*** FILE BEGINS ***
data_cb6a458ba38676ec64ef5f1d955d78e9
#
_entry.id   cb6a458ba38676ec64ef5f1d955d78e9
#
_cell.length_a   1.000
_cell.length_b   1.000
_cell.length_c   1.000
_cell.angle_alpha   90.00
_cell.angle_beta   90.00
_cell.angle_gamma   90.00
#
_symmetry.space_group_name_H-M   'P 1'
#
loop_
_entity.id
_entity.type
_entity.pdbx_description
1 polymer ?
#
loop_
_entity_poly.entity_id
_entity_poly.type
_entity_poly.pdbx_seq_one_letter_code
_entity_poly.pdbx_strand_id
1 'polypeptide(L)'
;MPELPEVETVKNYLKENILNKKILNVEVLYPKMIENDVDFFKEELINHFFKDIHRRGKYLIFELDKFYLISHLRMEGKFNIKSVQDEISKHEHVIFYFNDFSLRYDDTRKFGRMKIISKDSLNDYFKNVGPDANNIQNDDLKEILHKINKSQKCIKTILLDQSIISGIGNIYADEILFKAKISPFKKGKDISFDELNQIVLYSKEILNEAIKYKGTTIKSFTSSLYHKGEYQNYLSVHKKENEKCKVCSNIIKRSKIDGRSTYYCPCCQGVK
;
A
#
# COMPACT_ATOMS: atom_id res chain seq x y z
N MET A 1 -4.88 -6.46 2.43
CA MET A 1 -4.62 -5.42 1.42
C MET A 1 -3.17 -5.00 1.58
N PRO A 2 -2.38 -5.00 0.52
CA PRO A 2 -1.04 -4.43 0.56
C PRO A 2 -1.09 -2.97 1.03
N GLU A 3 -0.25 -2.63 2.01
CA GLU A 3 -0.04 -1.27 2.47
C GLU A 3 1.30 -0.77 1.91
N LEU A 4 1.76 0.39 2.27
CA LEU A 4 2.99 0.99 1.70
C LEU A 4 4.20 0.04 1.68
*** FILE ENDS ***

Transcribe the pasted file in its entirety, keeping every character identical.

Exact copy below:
data_cb6a458ba38676ec64ef5f1d955d78e9
#
_entry.id   cb6a458ba38676ec64ef5f1d955d78e9
#
_cell.length_a   1.000
_cell.length_b   1.000
_cell.length_c   1.000
_cell.angle_alpha   90.00
_cell.angle_beta   90.00
_cell.angle_gamma   90.00
#
_symmetry.space_group_name_H-M   'P 1'
#
loop_
_entity.id
_entity.type
_entity.pdbx_description
1 polymer ?
#
loop_
_entity_poly.entity_id
_entity_poly.type
_entity_poly.pdbx_seq_one_letter_code
_entity_poly.pdbx_strand_id
1 'polypeptide(L)'
;MPELPEVETVKNYLKENILNKKILNVEVLYPKMIENDVDFFKEELINHFFKDIHRRGKYLIFELDKFYLISHLRMEGKFNIKSVQDEISKHEHVIFYFNDFSLRYDDTRKFGRMKIISKDSLNDYFKNVGPDANNIQNDDLKEILHKINKSQKCIKTILLDQSIISGIGNIYADEILFKAKISPFKKGKDISFDELNQIVLYSKEILNEAIKYKGTTIKSFTSSLYHKGEYQNYLSVHKKENEKCKVCSNIIKRSKIDGRSTYYCPCCQGVK
;
A
#
# COMPACT_ATOMS: atom_id res chain seq x y z
N MET A 1 -4.88 -6.46 2.43
CA MET A 1 -4.62 -5.42 1.42
C MET A 1 -3.17 -5.00 1.58
N PRO A 2 -2.38 -5.00 0.52
CA PRO A 2 -1.04 -4.43 0.56
C PRO A 2 -1.09 -2.97 1.03
N GLU A 3 -0.25 -2.63 2.01
CA GLU A 3 -0.04 -1.27 2.47
C GLU A 3 1.30 -0.77 1.91
N LEU A 4 1.76 0.39 2.27
CA LEU A 4 2.99 0.99 1.70
C LEU A 4 4.20 0.04 1.68